The Cape Town property market has been abuzz since the election of President Cyril Ramaphosa, Budget Speech and cabinet shuffle – all factors which are “expected to go a long way towards reaffirming investor confidence in real estate”, according to Dr. Andrew Golding, chief executive of the Pam Golding Property group.
As testament to that, in the last few months alone, we have seen the controversial announcement of Cape Town’s multibillion-rand foreshore freeway precinct development with bidder Mitchell du Plessis Associates (MDA) proposing an R8.3-billion plan to create 3,200 “market-related residential units.” Cape Town’s coolest restaurant thoroughfare, Bree Street, will see the 36-storey retail and residential block, 16 on Bree, with a July 2020 launch date for the city’s tallest residential tower. Even Hout Bay has seen Sol Kerzner announcing his Leeukoppie estate, designed by an array of architects, with prices ranging from R20.5 million for a 374 sqm house on a 1060sqm property, to R30.5 million for a 738sqm home on a 1487 sqm property. It is evident an appetite for bold development remains.
Cape Town has always been the most prominent jewel in South Africa’s property chest. 9 out of 10 richest SA suburbs are in Cape Town, with the average price topping R15m. These were the findings of a study done by Seeff, based on data from Lightstone and Propstats for the period 2011/2 to 2016/7. The top 10 rank as Clifton (R23m), Llandudno (R17m), Bantry Bay (R16,9m), Sandhurst (R16,5m), Camps Bay (R16,2m), Fresnaye (R16m), Waterfront (R16m), Higgovale (R16m), Bishopscourt (R15,1m) and Constantia Upper (R11,6m).
In this evolving roller-coaster environment and economy, the last decade has seen coastal explosion moving slowly inwards to inner city regeneration, and then creeping back outwards to the city’s edge – Woodstock and Mowbray being the most recent trending spots for value-hungry investors and new home buyers.
One area that is stealthily making a play is the stretch from the city out to The West Coast with new developments springing forth from the Northern Suburbs and inching closer to the city, with Parklands and Century City already booming. Bettering many recent Woodstock and Mowbray developments on price, but offering a rare piece of ocean fronted real estate, The Edge Development at Lagoon Beach, has carved a niche for Northern Suburbians and West Coasters who need to get closer to the city and reduce traffic time while maintaining a more spacious lifestyle, or Woodstock or city dwellers who want a lower per square metre rate and more “legroom” and some sea air.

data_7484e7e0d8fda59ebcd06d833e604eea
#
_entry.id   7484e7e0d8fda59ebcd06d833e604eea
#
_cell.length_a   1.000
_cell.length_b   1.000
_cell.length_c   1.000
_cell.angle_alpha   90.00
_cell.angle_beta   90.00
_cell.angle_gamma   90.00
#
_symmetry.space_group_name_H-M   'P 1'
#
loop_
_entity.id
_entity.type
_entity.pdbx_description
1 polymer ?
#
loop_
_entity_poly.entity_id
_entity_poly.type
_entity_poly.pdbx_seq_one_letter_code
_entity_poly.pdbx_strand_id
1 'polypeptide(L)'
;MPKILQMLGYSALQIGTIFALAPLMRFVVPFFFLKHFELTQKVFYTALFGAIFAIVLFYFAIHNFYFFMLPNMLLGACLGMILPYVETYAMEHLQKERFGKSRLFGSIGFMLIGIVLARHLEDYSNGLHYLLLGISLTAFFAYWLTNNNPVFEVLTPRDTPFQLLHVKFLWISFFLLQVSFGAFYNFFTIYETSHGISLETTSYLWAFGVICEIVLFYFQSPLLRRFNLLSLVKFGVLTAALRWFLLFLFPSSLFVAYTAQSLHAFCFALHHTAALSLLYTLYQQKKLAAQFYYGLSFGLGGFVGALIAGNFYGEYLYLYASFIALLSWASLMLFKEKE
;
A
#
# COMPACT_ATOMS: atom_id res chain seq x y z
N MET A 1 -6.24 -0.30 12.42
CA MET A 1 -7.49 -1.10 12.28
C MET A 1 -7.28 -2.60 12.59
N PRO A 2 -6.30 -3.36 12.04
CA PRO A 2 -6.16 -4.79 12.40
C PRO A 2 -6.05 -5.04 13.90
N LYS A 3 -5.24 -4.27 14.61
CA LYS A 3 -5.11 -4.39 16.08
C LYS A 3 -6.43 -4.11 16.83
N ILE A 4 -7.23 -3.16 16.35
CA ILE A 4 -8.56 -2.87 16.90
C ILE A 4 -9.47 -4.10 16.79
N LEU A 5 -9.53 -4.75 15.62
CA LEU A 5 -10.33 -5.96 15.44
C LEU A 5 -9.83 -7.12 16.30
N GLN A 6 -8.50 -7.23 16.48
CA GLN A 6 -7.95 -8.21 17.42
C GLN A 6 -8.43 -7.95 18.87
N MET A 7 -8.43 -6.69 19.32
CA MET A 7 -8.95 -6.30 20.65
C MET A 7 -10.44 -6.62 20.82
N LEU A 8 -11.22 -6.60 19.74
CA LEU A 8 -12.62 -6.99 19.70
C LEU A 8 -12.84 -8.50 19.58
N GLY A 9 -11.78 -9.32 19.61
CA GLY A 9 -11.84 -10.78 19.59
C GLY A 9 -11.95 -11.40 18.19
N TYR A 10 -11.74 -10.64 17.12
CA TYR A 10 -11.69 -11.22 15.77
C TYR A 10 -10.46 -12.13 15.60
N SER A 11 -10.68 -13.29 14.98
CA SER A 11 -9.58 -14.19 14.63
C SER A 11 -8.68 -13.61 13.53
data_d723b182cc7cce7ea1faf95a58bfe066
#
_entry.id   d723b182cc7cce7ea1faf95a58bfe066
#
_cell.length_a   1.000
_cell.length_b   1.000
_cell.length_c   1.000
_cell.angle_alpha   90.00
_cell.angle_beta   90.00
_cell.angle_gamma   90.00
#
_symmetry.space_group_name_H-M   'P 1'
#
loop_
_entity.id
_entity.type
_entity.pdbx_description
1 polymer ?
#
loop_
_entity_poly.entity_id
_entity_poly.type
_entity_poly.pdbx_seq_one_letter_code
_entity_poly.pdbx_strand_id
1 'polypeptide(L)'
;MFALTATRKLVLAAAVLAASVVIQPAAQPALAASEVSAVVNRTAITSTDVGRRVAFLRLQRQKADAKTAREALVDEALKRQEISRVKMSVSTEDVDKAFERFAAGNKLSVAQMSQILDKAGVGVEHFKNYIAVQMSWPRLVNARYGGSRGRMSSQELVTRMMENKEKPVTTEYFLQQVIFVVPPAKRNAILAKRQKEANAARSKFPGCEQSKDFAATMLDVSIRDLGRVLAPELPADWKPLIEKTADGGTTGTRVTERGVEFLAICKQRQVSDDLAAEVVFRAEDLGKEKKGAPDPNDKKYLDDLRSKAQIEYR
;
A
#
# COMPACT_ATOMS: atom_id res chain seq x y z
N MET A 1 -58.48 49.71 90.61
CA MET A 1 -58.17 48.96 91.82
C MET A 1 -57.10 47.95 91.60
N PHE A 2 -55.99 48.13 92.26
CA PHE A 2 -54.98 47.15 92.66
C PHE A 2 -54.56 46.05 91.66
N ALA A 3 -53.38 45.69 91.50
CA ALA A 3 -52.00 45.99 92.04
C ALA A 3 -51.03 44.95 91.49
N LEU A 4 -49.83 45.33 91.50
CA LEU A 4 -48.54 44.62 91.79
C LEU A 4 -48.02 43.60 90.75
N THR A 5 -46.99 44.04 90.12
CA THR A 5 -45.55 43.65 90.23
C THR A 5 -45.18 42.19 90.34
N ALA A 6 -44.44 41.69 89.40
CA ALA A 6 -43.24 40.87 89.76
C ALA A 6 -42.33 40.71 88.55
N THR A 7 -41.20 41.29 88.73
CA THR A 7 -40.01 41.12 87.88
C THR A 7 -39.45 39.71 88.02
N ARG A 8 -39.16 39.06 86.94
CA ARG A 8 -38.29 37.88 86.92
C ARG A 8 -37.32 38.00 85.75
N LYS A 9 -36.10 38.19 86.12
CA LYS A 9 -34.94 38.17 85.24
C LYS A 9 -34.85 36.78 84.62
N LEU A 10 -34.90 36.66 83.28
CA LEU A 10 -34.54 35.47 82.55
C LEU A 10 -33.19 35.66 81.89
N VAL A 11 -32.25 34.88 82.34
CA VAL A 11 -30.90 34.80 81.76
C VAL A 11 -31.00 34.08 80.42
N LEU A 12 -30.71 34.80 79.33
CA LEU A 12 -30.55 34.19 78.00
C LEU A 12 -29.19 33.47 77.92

On the edge of the city (9kms), and edge of the sea, it offers investors or homeowners a double-edged proposition, but happens to drop in at a good value starting price at 1.35m. The brains trust behind it, Combined Developers, are leaders in the area, while sales agents Willbridge Property Company have just completed a 47-unit sell-out of Robert Silke’s new Tuynhuys development on Keerom Street.
“While growth may not be as rampant as previous years, the prices remain strong, and has also created the start of a new migration out of the city to the suburbs, seeking new nodes of excellent value,” explains Viv Delbridge, Sales Director at Willbridge. The Edge’s proposition pierces the conundrum for informed buyers as the city centre prices have continued to soar.
Ranking in the top 10 Knight Frank Prime Global Cities Index along with the top cities in the world for the best luxury house price growth, Cape Town ostensibly has it all – between mountain views and sea, Blue Flag beaches, shopping malls, trendy leisure and food precincts, and wine farms. Ironically, The Edge sits right in the middle of all the above. It’s a short walk (300m) to the beach for ocean lovers, young families, surfers, and kiteboarders, but at the same time, it lies close to the city and to Century City, connected by Marine Drive, The MyCiti BRT transport system, and bike lanes. As a live-work-play environment, office workers could even shop, and work, then walk next door to their home.
Delbridge adds, “One of its finest features though is it has been designed with “UX” in mind. User experience is a term normally saved for technology, but we see it that these days, homeowners want a designer and developer to think about the entire journey from arriving home to parking, unpacking and stepping into the development, and up into their unit. The facilities not only need to be beautiful and stylish, but they need to be intelligent, and offer the things we need in this day and age from security to technology, storage for sporting goods, as well as being water-wise, eco-friendly and energy efficient. This intelligence is all seen as real value add at a pretty good price.”
Short-term and hospitality rental specialists, Home from Home, say it has the short-term letting appeal, but that’s a given if the location is just right. “The Cape Town rental market remains strong, especially in the more accessible price ranges in prime locations, and this stretch of coastline with its magnificent view, and MyCiti bus route, greatly appeals to foreign visitors,” Charles Bloom concludes.
The Edge launches this week to the public via www.edgeliving.co.za